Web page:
An unofficial blog that watches Google's attempts to move your operating system online since 2005. Not affiliated with Google.

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July 5, 2013

Pure Android

I'm sure that one of Google's OKRs is to increase the number of pure Android users. This has multiple benefits: users get the latest updates faster, Google promotes its own apps, users get to try Google's original flavor of Android, the latest version of Android gets more market share and developers are encouraged to use the latest APIs.

Here are some strategies used by Google to make pure Android (or almost-pure Android) more popular:

1. Nexus is now a family of affordable devices and Nexus 7 is the most popular Nexus device ever released. Google sells them online in a few countries and provides software updates.

2. Google Editions of the most popular Android devices: HTC One and Samsung Galaxy S4. Manufacturers provide software updates for the devices and include some of their software. Devices are still sold online via Google Play, but only in the US. Maybe other devices will follow.


3. Motorola will only release devices with stock Android. "Consumers love what the Android OS can do for them, and they want to have the most recent releases faster. From a software and UI perspective, our strategy is to embrace Android and to make it the best expression of Android and Google in the market. It will be the unadulterated version of Android, and I feel really good about our embracing Android and being the best Android experience," said Jim Wicks, Motorola's design chief.

4. A lot of stock Android apps are now in Google Play Store and many Google apps are preinstalled on devices from Samsung, HTC and more. You can now install Google's calendar app, the keyboard, Hangouts, Google Search with Voice Search and Google Now, Chrome, Google Maps, Google's music player, Gmail and much more. Some missing apps: the launcher, camera, gallery, clock, calculator, news & weather, contact manager, phone app and the messaging app.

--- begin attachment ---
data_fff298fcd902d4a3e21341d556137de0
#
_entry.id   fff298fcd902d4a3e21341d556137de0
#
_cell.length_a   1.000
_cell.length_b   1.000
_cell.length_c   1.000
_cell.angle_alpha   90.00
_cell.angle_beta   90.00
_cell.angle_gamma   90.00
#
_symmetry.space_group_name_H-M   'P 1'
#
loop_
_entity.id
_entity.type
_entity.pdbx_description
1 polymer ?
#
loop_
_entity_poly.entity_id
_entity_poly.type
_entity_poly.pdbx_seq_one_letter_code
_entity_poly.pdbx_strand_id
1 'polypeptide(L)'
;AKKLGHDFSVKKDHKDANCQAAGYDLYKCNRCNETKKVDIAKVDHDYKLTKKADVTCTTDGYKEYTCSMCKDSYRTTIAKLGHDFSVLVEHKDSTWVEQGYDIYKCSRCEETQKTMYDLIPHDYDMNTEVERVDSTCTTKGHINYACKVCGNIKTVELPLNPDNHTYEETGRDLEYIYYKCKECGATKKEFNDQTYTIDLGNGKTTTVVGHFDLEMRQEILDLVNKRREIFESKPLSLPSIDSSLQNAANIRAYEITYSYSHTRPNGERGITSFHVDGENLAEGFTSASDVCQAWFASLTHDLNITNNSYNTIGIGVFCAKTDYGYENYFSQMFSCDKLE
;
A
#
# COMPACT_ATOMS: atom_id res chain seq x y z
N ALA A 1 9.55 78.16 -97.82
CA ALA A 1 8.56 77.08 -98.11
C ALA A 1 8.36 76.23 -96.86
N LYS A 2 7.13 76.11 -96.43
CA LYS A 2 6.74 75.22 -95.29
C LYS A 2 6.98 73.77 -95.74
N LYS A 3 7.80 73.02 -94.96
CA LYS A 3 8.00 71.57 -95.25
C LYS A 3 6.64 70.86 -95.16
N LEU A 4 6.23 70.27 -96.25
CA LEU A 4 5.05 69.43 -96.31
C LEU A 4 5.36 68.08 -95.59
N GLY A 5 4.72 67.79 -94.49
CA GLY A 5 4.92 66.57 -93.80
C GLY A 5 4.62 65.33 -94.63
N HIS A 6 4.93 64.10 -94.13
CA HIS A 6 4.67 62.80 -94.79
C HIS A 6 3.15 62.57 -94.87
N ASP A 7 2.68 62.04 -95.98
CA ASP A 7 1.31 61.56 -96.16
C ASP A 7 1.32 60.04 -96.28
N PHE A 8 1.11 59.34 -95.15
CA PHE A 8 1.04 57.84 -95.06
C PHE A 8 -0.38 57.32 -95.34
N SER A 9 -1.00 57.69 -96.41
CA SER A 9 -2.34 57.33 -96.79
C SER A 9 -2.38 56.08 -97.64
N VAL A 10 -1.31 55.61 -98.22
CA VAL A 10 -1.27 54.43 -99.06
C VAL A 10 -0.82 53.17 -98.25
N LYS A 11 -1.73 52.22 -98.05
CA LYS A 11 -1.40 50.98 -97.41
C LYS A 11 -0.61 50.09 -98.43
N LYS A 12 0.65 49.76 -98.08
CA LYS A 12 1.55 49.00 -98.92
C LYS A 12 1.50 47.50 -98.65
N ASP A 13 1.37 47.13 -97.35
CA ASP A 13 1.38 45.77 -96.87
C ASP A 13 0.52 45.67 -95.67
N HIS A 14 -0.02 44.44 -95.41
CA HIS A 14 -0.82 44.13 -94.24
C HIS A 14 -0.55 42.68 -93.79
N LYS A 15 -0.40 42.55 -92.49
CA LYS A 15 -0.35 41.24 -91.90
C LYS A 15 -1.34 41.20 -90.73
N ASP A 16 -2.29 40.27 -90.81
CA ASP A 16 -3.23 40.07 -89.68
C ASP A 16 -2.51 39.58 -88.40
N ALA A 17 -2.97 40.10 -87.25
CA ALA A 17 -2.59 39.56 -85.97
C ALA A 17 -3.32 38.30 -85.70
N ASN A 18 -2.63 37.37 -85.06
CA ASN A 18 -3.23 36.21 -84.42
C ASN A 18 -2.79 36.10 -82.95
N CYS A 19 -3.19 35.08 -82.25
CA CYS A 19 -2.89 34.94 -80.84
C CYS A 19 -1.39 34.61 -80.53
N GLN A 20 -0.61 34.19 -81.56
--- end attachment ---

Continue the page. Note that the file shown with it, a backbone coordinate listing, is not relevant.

Pure Android is not perfect and some Android flavors from Samsung, HTC and others offer support for more technologies, more features and better built-in apps. What they don't offer is a coherent experience: few developers implement their APIs and you end up with features that only work in a small number of apps, features that compete with each other (Google Voice Search vs S-Voice) and apps you can't remove.

Maybe OEMs should focus on the user experience and add their features and software on top of the pure Android. Improve Google's stock apps, develop a better camera app that takes advantage of your hardware, build a great music player and some beautiful widgets, but only include the apps that are strictly necessary. Featuritis helps create some nice demos, but you end up with software that's hard to maintain and hard to use, while slowing down devices and using more resources.

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